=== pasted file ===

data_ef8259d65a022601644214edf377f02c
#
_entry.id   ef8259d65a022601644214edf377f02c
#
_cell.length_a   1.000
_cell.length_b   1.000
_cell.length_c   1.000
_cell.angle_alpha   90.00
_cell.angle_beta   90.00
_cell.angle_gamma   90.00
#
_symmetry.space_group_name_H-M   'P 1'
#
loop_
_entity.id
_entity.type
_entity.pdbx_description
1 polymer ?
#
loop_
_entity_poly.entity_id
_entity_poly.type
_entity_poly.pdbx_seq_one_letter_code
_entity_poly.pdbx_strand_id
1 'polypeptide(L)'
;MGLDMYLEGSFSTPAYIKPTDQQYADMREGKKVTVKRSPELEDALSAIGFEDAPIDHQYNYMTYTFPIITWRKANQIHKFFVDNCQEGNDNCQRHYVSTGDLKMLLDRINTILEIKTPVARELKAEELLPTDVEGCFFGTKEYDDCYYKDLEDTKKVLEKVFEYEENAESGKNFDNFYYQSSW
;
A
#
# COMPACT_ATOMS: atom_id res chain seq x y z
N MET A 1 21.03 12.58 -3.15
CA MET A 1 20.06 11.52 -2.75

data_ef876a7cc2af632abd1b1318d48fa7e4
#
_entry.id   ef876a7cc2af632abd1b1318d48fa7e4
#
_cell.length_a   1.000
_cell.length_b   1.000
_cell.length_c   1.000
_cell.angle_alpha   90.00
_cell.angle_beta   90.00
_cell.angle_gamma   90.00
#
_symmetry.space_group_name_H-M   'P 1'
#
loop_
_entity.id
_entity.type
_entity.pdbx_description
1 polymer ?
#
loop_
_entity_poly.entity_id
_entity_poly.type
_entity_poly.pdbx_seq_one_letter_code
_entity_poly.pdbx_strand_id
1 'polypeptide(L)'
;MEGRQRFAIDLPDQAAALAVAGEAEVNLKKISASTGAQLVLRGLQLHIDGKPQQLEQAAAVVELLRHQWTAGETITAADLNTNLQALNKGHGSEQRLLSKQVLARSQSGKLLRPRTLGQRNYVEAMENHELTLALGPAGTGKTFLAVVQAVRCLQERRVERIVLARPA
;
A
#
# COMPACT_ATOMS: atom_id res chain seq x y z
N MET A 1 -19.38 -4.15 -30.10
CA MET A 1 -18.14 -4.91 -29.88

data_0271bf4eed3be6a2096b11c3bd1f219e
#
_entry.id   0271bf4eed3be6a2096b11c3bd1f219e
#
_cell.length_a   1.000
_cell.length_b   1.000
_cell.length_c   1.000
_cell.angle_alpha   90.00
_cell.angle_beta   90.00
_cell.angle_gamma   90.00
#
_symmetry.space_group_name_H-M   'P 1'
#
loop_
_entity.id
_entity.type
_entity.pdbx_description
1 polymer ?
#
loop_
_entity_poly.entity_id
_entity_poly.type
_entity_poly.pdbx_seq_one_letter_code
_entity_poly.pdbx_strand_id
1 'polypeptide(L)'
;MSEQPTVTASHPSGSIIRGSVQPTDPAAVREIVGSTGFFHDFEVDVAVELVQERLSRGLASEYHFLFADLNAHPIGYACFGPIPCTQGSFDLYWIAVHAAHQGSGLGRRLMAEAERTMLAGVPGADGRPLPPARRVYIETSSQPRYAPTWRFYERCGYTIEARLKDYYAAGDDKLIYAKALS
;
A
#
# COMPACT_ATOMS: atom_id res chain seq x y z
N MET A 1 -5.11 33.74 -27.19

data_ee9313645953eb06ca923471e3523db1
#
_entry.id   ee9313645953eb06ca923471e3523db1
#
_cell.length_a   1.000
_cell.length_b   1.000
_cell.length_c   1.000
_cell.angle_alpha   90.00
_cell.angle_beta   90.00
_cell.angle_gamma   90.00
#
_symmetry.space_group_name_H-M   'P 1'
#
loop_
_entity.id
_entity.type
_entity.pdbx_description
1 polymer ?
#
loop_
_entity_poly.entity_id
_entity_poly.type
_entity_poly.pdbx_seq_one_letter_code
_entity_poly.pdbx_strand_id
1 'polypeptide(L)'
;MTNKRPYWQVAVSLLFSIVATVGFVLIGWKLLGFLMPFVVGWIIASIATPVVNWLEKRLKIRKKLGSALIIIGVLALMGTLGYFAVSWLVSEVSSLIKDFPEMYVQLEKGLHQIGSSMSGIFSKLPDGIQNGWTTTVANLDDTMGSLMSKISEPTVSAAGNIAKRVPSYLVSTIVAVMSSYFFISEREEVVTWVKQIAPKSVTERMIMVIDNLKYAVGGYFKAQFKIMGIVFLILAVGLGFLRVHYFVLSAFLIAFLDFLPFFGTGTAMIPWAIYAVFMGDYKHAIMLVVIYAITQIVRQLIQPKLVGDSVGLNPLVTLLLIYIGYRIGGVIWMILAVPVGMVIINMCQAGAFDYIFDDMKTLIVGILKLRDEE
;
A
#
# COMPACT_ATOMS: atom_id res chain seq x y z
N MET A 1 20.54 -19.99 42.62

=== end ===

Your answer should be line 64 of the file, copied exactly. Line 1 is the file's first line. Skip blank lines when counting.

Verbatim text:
CA MET A 1 -18.14 -4.91 -29.88